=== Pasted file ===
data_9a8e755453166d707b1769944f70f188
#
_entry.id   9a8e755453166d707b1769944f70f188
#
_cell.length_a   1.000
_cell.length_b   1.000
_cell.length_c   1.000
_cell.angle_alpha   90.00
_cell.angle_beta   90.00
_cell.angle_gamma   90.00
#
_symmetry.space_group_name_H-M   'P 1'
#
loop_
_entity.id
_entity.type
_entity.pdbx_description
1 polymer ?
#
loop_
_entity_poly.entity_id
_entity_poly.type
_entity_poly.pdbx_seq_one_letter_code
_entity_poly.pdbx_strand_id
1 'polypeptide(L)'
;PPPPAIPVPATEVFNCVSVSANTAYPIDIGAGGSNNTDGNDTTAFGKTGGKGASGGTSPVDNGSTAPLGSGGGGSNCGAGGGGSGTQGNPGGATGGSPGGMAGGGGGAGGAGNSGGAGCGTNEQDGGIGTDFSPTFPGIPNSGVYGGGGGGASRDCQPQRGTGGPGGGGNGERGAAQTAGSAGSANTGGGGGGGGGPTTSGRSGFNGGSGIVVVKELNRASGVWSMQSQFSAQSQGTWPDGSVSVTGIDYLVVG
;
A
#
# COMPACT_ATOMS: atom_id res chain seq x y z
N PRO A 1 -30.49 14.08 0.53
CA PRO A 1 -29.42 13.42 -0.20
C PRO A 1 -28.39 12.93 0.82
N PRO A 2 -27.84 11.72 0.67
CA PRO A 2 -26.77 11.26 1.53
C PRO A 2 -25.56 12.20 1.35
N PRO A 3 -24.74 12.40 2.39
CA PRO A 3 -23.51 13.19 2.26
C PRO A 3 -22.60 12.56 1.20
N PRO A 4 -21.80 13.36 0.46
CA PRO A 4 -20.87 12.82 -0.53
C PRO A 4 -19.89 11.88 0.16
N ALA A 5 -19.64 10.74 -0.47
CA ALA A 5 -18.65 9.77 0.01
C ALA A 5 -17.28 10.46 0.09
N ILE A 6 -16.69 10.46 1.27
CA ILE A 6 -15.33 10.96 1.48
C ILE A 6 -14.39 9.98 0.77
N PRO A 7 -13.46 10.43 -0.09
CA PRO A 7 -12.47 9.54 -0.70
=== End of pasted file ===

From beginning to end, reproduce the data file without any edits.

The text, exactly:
data_9a8e755453166d707b1769944f70f188
#
_entry.id   9a8e755453166d707b1769944f70f188
#
_cell.length_a   1.000
_cell.length_b   1.000
_cell.length_c   1.000
_cell.angle_alpha   90.00
_cell.angle_beta   90.00
_cell.angle_gamma   90.00
#
_symmetry.space_group_name_H-M   'P 1'
#
loop_
_entity.id
_entity.type
_entity.pdbx_description
1 polymer ?
#
loop_
_entity_poly.entity_id
_entity_poly.type
_entity_poly.pdbx_seq_one_letter_code
_entity_poly.pdbx_strand_id
1 'polypeptide(L)'
;PPPPAIPVPATEVFNCVSVSANTAYPIDIGAGGSNNTDGNDTTAFGKTGGKGASGGTSPVDNGSTAPLGSGGGGSNCGAGGGGSGTQGNPGGATGGSPGGMAGGGGGAGGAGNSGGAGCGTNEQDGGIGTDFSPTFPGIPNSGVYGGGGGGASRDCQPQRGTGGPGGGGNGERGAAQTAGSAGSANTGGGGGGGGGPTTSGRSGFNGGSGIVVVKELNRASGVWSMQSQFSAQSQGTWPDGSVSVTGIDYLVVG
;
A
#
# COMPACT_ATOMS: atom_id res chain seq x y z
N PRO A 1 -30.49 14.08 0.53
CA PRO A 1 -29.42 13.42 -0.20
C PRO A 1 -28.39 12.93 0.82
N PRO A 2 -27.84 11.72 0.67
CA PRO A 2 -26.77 11.26 1.53
C PRO A 2 -25.56 12.20 1.35
N PRO A 3 -24.74 12.40 2.39
CA PRO A 3 -23.51 13.19 2.26
C PRO A 3 -22.60 12.56 1.20
N PRO A 4 -21.80 13.36 0.46
CA PRO A 4 -20.87 12.82 -0.53
C PRO A 4 -19.89 11.88 0.16
N ALA A 5 -19.64 10.74 -0.47
CA ALA A 5 -18.65 9.77 0.01
C ALA A 5 -17.28 10.46 0.09
N ILE A 6 -16.69 10.46 1.27
CA ILE A 6 -15.33 10.96 1.48
C ILE A 6 -14.39 9.98 0.77
N PRO A 7 -13.46 10.43 -0.09
CA PRO A 7 -12.47 9.54 -0.70